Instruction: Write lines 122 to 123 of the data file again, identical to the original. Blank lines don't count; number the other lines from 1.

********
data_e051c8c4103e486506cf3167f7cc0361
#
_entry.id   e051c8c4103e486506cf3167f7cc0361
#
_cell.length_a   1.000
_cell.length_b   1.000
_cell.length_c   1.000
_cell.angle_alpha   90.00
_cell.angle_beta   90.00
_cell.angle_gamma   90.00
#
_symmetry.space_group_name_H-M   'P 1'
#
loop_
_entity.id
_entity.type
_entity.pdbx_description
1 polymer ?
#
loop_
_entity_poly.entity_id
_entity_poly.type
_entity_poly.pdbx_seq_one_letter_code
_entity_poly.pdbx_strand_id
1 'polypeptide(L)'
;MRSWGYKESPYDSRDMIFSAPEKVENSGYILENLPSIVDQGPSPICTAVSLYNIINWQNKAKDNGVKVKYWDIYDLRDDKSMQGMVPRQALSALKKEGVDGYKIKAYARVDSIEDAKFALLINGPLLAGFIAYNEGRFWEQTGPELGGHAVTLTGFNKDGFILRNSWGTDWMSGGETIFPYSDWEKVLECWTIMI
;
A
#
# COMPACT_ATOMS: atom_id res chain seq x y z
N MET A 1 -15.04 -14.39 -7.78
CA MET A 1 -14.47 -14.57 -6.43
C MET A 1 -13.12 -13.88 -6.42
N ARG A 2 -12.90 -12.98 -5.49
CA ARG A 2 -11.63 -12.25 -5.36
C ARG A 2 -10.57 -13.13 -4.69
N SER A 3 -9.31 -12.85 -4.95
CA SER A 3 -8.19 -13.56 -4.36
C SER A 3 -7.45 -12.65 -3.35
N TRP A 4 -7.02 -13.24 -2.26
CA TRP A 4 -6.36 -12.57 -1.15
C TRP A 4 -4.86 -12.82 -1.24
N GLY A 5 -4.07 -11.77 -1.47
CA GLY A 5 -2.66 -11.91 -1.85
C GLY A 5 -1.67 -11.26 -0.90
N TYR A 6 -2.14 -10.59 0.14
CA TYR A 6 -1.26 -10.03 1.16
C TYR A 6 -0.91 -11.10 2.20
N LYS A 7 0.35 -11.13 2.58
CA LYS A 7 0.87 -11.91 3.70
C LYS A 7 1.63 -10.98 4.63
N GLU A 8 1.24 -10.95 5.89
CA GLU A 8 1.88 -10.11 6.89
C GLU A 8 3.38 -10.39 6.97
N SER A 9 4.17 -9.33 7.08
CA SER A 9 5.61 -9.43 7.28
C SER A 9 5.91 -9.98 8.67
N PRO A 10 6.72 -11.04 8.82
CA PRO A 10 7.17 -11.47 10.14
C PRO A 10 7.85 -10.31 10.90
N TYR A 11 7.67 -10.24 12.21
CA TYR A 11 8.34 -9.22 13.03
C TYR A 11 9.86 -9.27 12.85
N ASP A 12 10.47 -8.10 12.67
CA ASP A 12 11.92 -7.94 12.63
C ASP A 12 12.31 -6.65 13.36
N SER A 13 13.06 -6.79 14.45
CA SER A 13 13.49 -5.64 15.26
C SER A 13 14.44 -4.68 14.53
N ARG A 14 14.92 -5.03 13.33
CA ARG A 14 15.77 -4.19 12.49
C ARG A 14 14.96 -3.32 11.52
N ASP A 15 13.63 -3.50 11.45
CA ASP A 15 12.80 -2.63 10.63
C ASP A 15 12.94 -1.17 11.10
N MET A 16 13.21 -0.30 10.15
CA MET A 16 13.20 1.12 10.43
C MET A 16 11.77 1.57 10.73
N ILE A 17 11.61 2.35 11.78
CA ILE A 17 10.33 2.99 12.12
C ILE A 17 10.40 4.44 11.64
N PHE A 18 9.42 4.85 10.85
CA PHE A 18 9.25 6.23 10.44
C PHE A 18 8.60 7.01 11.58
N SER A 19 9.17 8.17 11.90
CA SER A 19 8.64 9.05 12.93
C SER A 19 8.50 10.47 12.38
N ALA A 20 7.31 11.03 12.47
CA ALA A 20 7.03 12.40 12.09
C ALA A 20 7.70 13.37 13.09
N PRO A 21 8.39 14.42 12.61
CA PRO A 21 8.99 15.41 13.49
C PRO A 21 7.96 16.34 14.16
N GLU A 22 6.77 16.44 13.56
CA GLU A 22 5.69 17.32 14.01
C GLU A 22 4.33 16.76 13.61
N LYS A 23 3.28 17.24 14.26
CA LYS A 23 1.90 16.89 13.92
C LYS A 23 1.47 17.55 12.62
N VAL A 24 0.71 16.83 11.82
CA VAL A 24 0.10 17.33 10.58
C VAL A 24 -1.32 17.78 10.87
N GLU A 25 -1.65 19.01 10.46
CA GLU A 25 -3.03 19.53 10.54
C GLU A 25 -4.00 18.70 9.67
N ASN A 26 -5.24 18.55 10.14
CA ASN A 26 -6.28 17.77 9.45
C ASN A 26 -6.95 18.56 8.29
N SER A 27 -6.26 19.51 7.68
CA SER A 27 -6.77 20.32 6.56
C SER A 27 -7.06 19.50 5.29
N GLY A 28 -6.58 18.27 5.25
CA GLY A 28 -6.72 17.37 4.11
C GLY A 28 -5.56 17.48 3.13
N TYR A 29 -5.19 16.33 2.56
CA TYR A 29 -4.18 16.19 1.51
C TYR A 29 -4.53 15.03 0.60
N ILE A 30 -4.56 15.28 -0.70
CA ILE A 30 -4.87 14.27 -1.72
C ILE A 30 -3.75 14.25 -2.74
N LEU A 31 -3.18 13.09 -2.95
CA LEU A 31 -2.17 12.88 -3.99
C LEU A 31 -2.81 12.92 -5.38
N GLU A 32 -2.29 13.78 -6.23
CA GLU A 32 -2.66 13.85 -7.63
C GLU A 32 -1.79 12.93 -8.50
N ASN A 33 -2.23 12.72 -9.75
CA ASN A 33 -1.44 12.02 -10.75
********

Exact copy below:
CA LEU A 31 -2.17 12.88 -3.99
C LEU A 31 -2.81 12.92 -5.38